Crop mapping plans have taken a back seat to this 'agwork' to focus attention on the Sydney Institute of Agriculture's key message as part of the inaugural National Agriculture Day, which is focussed on all things food.
Agribusiness offers Australia one of the largest opportunities for sustained economic growth.
It took a plane to capture the GPS precision harvesting in the field of wheat but the message is clear: FOOD! is the Sydney Institute of Agriculture’s focus for National Agriculture Day, writ large – or precisely 216m wide and 60m high.
The FOOD! for thought does not come without a cost – the food art will impact on the crop mapping on the 280ha paddock. This is a small price to pay, say the ‘agvocates’, when considering what’s at stake – on this property alone the crop is expected to produce 840 tonnes of durum wheat – the equivalent of about one million packets of pasta; research underway is looking at the potential for heat- and drought tolerance using natural breeding techniques.
“I was talking with our cropping supervisor Kieran Shephard and we came up with the idea of cutting the word FOOD into the wheat which we were about to harvest – after all, agriculture is all about food production,” explained Dr Guy Roth, the director of northern agriculture at the University’s Narrabri crop research campus.
“The word food is only four letters, and we managed that with our state-of-the-art 12m-wide header; Kieran put the metrics into the header’s high-tech navigation system and harvested the letters.
“Whether it is a loaf of bread or a fresh cherry, a lot of technology and management combine to produce the best food in the world.”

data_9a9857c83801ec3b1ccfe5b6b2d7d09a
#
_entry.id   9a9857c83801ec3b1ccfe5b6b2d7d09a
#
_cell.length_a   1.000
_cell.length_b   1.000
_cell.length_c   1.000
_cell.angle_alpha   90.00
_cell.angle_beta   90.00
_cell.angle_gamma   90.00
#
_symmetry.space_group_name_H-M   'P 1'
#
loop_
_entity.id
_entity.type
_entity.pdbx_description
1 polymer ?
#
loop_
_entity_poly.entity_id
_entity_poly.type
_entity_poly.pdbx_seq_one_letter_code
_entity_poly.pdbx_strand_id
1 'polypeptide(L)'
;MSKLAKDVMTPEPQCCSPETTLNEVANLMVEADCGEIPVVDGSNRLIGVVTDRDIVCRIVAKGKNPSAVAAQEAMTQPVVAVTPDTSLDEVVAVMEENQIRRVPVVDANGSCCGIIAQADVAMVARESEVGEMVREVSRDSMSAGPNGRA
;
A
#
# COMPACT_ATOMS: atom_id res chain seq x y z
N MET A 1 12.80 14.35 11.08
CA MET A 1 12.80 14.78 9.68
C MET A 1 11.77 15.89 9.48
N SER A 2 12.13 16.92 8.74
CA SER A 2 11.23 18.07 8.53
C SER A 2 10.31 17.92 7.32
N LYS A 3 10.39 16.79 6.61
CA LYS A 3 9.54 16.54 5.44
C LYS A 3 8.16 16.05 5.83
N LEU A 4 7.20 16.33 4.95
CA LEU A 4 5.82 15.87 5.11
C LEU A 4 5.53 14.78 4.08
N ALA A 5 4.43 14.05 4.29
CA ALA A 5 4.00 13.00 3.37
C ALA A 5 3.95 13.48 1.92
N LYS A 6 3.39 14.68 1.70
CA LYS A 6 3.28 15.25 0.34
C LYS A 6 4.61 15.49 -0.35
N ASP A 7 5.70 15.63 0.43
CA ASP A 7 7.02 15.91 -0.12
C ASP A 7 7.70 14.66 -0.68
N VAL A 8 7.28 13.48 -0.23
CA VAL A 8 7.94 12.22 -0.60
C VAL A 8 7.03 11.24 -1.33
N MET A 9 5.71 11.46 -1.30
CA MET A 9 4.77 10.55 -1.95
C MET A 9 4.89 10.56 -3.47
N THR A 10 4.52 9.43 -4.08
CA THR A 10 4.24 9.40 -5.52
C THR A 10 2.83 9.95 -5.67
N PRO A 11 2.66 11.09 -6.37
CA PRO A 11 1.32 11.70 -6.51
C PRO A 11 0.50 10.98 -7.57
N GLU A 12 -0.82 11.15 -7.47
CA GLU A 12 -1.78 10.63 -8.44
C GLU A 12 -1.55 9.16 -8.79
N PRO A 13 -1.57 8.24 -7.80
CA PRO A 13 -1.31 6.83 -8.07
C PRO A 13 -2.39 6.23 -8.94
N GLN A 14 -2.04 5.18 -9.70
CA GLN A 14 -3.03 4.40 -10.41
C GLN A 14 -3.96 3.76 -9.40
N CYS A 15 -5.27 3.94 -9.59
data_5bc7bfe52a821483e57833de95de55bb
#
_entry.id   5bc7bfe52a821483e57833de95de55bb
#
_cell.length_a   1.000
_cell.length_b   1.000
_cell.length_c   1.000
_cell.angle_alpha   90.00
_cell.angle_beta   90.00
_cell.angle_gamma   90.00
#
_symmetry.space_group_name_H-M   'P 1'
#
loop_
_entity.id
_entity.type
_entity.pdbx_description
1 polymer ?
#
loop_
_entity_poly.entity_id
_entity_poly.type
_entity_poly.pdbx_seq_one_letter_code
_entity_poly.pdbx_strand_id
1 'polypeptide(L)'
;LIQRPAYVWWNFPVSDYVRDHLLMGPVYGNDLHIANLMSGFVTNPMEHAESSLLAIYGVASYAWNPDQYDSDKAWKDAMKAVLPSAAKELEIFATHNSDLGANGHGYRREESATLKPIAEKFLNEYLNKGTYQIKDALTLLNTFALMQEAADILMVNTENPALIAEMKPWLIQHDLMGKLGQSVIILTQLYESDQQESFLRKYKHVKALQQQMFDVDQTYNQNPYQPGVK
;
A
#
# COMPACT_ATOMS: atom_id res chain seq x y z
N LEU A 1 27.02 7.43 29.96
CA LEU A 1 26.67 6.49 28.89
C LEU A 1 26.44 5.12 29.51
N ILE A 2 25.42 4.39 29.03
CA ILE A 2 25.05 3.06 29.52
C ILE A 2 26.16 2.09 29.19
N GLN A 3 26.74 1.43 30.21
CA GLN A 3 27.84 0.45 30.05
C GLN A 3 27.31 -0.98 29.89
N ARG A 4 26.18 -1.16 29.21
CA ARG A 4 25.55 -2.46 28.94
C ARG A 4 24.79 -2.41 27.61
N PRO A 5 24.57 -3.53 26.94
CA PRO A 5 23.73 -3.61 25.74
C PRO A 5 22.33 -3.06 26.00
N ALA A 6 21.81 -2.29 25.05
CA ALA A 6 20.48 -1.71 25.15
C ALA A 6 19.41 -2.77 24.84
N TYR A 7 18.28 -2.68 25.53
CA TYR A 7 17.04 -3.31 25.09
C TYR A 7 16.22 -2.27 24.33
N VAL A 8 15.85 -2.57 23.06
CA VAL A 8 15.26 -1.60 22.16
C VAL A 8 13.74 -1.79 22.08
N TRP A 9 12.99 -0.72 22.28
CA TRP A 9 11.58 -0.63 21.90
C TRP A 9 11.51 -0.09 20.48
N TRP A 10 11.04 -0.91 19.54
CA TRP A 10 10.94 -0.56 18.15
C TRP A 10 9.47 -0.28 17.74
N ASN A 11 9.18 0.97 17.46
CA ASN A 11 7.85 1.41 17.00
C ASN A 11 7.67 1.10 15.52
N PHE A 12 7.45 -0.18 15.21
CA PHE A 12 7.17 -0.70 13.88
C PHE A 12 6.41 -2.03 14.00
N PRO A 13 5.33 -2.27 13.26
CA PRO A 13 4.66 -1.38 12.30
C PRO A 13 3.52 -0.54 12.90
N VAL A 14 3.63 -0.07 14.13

Professor Alex McBratney, the director of the University’s Sydney Institute of Agriculture that launched recently, said agribusiness offered Australia one of the largest opportunities for sustained economic growth in the coming decades.
Professor McBratney welcomed the inaugural National Agriculture Day today and said the Institute was optimistic about agriculture in Australia and excited about its projected growth from a $60 billion to a $100 billion industry.
“National Agriculture Day is an important tool in reconnecting producers and consumers and hopefully our magnificent photo from Narrabri helps to do that,” Professor McBratney said.
“The current disconnect between consumers of agricultural products and the producer needs to be addressed for agriculture to be a sustainable part of our nation.
“The Sydney Institute of Agriculture’s research will focus on reconnecting consumers and producers.”
Our researchers are industry leaders influencing practice and policy locally and internationally. They are finding solutions to the biggest challenges our planet faces, from sustainable nutritious food production for an increasing population, to sustainable environmental management issues.
Food and fibre production, processing, distribution and consumption are under increasing scrutiny. Positive digital technology and innovation will result in a competitive, transparent, resilient and profitable agriculture and food sector. This transformation will require considerable new investment and capacity in agricultural research and development.
The Sydney Institute of Agriculture is unique in that it brings all these seemingly disparate parts together – under the umbrella approach of several of the UN sustainable development goals. Whether across this University or across the globe, our focus is on ensuring we can continue to feed ourselves and a growing population while drawing on stretched and straitened natural resources.
The Sydney Institute of Agriculture’s vision for Australian agriculture is that of a highly profitable, value-added, decommoditised, connected agriculture producing bespoke products for tens of millions of consumers both in Australia and overseas.